Recently, we discussed establishing fair market value for physician compensation.  But physician compensation is not the only item requiring establishment of fair market value.  Hospital-owned entities require any real estate lease to be at fair market value when it involves a referral source: in other words, rent that reflects fair market value.

The market value (synonymous with fair market value) is the most probable price which a property should bring in a competitive and open market.  Fair market value assumes the following:

  • The buyers and seller are typically motivated
  • Both parties are well informed or well advised, and acting in what they consider their best interests
  • A reasonable time is allowed for exposure in the open market
  • Payment is made in terms of cash in United Stated dollars or in terms of financial arrangement comparable thereto
  • The price represents the normal consideration for the property sold unaffected by special or creative financing or sales concessions granted by anyone associated with the sale

Fair market rent is the rent a typical market participant would pay based on market metrics. This can be calculated multiple ways:

  • Cost approach, which estimates rent by determining the annual return to the land based on its fair market value plus the annual return on the depreciated replacement cost of the improvements (building and site) over the remaining life of those improvements. This can also include furniture, fixtures and equipment if included in the lease. Expense structure also needs to be considered.
  • Market approach, which estimates rent based on what other comparable properties in the market have rented for.
  • Income approach, which estimates the rent based on the income that can be produced by the space and what other similar tenants have paid in rent for similar space, typically based on a percentage of net operating income.

These three approaches (or less depending on relevance) would then be reconciled to determine the fair market rent for the leased space.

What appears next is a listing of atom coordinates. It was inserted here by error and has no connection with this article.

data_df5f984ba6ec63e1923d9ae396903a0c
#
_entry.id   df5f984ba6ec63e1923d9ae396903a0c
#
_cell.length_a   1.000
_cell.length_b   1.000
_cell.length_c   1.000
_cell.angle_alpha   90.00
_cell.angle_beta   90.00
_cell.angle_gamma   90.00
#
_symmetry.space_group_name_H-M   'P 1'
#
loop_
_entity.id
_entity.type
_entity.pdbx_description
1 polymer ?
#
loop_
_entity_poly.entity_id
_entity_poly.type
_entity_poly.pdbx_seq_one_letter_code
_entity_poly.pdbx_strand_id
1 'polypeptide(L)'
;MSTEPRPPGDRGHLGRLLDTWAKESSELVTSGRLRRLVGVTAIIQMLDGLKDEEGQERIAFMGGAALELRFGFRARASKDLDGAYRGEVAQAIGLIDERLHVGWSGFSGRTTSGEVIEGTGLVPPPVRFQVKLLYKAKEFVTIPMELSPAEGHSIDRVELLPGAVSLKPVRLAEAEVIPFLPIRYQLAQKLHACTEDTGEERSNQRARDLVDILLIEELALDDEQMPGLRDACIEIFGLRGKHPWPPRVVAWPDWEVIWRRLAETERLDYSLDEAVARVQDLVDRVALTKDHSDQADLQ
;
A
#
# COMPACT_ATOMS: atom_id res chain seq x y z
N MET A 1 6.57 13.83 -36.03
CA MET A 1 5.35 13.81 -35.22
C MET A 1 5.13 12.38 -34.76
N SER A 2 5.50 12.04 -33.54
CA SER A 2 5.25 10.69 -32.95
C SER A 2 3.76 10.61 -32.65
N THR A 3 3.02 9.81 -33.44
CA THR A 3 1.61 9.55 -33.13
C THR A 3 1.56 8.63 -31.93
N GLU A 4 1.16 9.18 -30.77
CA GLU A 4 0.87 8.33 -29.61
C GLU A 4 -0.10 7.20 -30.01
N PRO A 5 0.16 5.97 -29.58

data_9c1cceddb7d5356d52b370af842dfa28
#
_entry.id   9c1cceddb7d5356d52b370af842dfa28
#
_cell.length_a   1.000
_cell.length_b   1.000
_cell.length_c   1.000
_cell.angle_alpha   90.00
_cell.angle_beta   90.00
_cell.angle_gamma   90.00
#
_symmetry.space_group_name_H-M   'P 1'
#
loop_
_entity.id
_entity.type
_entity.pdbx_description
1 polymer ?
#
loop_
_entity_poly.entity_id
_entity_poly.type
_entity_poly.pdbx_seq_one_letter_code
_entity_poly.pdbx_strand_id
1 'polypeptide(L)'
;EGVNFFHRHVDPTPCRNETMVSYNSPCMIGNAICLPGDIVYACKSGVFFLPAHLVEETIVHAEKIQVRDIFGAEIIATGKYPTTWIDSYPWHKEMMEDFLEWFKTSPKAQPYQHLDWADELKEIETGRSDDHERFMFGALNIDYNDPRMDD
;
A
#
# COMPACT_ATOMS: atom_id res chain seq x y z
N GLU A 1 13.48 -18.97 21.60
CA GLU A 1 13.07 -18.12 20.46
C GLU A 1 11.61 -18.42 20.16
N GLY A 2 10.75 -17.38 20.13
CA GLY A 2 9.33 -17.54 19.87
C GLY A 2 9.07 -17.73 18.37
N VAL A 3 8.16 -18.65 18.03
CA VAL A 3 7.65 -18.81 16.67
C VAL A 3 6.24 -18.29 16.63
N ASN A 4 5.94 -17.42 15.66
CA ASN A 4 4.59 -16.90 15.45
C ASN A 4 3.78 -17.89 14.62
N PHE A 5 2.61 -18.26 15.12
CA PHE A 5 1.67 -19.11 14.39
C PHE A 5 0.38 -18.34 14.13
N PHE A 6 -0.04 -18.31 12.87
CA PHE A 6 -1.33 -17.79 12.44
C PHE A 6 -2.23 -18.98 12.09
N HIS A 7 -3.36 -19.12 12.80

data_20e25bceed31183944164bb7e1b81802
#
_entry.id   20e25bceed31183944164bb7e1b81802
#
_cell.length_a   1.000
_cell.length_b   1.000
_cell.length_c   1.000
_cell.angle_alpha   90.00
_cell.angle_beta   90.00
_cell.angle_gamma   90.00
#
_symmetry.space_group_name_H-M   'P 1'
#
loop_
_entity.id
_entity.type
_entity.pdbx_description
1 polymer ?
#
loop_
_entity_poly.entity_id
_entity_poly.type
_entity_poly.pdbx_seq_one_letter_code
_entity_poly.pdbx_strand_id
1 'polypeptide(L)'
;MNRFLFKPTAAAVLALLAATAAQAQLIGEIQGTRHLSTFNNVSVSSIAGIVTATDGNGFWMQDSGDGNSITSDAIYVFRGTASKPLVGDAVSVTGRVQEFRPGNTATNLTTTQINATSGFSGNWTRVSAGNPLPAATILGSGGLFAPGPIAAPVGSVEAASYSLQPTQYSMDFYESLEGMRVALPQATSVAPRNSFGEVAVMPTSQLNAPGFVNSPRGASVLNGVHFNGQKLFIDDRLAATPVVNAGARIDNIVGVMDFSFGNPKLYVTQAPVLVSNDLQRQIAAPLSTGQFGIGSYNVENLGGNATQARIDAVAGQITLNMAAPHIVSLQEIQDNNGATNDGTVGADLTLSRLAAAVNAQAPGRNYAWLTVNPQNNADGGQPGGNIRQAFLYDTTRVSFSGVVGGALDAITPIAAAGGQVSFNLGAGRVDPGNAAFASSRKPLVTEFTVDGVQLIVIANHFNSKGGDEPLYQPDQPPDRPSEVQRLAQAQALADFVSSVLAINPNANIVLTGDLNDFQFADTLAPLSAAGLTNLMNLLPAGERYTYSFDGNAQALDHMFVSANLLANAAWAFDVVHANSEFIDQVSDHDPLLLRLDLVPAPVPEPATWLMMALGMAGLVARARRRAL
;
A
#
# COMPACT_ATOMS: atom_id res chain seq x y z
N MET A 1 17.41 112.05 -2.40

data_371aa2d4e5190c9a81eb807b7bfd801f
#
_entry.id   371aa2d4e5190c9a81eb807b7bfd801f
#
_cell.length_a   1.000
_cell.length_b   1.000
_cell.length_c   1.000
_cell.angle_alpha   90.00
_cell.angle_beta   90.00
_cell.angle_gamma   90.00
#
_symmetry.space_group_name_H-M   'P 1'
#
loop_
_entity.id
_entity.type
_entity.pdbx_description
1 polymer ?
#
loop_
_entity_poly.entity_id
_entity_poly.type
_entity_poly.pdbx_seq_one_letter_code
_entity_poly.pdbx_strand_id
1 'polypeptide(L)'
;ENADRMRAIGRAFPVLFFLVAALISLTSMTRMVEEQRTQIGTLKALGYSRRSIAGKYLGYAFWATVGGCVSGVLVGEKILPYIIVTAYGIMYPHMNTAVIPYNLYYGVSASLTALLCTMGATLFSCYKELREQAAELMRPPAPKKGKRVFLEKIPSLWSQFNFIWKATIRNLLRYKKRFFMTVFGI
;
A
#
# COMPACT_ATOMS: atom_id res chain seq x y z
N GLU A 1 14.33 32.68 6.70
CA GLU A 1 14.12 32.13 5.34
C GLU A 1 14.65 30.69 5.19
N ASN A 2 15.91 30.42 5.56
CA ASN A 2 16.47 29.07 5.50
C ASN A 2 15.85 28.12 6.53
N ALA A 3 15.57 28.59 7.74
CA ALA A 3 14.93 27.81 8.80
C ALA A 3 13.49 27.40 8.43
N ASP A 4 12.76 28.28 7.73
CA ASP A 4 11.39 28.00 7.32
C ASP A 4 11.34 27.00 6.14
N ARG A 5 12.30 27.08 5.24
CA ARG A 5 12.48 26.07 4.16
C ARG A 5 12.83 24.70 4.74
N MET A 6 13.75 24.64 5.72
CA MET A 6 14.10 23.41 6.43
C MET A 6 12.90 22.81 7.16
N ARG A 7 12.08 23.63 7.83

When having a fair market rent analysis performed for your entity, make sure the following steps are included:

  • Discussions with senior management and advisors about the prospective business operation and markets served
  • An analysis of local demographic trends
  • A review of local and national healthcare trends and transactions
  • Conversations with commercial real estate brokers to better understand the local market and confirm land sales

Thomas J (TJ) Griffith is Vice President and Seniors Housing Practice Director at Principle Valuation.  Contact him at TGriffith@PrincipleValuation.com

Our clients have used Principle Valuation for valuations for purchase and sale transactions, compensation relationships, and support for tax purposes. They do straightforward and intelligent work, and are very responsive.

Scott Becker, Partner, McGuire Woods

We selected Principle because of their experience and reputation in the market. They are very knowledgeable about the industry, and particularly HUD financing. They were very thorough and hit their deadlines. Their appraisal went through HUD with no issues, which also made the borrower very happy.

Ken Buchanan, Senior Vice President and Chief Underwriter (Eastern Region), Walker Dunlop

Principle Valuation provides excellent valuations for ongoing healthcare enterprises, as well as placing values on the individual assets. They are very timely, reliable, have a solid understanding of the regulatory implications of their work, and are authoritative in the way they present their information.

Mike Anthony, Partner, McDermott, Will & Emery

Principle Valuation is far superior to any other valuation firm we have worked with. They are knowledgeable about businesses, real estate and equipment. And their reports are always right the first time.

Ken Doran, President and CEO, Spectrum Heatlh Partners

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